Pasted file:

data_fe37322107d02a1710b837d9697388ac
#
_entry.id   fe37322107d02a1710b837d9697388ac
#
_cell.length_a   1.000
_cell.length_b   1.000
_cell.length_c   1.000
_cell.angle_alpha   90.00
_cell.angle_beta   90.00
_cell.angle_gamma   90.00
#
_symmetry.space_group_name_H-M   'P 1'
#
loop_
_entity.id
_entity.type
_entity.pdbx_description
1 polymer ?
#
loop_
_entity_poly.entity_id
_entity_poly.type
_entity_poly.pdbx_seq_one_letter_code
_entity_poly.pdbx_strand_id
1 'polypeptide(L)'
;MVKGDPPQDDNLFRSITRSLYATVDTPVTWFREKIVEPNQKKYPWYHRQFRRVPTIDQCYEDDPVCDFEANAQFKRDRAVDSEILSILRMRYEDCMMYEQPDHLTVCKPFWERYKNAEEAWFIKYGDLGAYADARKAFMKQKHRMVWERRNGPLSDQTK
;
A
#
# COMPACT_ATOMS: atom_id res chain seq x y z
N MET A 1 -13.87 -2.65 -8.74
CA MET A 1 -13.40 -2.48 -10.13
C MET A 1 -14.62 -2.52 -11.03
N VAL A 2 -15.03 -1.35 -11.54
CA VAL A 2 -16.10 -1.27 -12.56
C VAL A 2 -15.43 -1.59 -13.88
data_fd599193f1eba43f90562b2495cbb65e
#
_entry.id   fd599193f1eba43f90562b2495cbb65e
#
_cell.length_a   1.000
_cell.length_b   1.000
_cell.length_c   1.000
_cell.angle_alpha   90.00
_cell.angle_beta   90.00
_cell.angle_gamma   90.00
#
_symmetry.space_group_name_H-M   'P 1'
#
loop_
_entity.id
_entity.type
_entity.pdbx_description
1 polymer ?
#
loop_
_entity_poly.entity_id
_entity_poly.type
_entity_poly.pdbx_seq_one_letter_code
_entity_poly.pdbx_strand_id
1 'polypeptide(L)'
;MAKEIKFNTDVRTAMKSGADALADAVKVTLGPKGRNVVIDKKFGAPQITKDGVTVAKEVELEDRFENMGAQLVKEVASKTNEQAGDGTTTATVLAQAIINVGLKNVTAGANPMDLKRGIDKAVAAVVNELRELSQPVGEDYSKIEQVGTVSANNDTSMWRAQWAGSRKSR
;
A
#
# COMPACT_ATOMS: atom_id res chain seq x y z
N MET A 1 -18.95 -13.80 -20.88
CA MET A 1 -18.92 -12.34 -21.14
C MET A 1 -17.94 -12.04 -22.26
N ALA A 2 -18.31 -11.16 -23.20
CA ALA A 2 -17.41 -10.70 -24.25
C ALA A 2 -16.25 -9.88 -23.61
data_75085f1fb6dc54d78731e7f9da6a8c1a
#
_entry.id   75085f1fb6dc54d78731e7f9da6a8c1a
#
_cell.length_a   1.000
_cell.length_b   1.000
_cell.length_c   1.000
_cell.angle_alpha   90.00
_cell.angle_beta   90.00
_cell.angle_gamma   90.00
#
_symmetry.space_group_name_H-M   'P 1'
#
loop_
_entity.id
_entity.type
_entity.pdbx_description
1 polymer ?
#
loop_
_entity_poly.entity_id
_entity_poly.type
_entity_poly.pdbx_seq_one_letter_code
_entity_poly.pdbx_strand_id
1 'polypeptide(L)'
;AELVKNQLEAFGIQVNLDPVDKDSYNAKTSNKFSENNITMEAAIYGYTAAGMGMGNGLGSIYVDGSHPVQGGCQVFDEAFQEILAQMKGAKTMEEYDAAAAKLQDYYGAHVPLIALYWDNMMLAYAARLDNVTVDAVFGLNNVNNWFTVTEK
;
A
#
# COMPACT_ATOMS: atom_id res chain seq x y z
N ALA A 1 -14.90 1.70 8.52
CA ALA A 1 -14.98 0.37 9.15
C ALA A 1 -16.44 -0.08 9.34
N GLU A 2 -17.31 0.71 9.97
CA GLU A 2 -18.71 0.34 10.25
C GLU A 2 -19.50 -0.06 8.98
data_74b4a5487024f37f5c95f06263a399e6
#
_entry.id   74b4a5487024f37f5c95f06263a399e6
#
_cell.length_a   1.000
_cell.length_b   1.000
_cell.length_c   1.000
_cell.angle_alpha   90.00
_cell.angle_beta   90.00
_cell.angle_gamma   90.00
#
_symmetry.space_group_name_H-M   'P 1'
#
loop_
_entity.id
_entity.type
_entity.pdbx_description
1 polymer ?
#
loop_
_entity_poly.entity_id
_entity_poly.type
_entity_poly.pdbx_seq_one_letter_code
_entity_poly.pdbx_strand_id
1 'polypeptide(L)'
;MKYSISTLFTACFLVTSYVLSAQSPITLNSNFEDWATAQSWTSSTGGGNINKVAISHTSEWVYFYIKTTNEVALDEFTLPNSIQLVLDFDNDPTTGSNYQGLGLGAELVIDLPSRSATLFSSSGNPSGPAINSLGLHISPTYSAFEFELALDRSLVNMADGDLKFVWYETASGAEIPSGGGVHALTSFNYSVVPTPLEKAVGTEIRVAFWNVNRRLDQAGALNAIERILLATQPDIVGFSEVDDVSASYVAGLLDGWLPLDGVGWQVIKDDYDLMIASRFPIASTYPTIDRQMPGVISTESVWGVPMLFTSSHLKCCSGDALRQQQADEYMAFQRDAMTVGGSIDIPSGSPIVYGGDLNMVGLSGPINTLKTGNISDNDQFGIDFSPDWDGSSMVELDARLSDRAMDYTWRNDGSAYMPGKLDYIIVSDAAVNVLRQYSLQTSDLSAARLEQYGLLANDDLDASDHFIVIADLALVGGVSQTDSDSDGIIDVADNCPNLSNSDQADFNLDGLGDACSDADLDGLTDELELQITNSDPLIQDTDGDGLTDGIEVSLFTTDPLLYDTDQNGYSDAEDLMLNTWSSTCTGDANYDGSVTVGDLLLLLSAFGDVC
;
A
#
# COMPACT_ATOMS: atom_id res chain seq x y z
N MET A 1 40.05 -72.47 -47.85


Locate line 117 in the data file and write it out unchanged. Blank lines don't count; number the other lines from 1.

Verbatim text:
_cell.angle_beta   90.00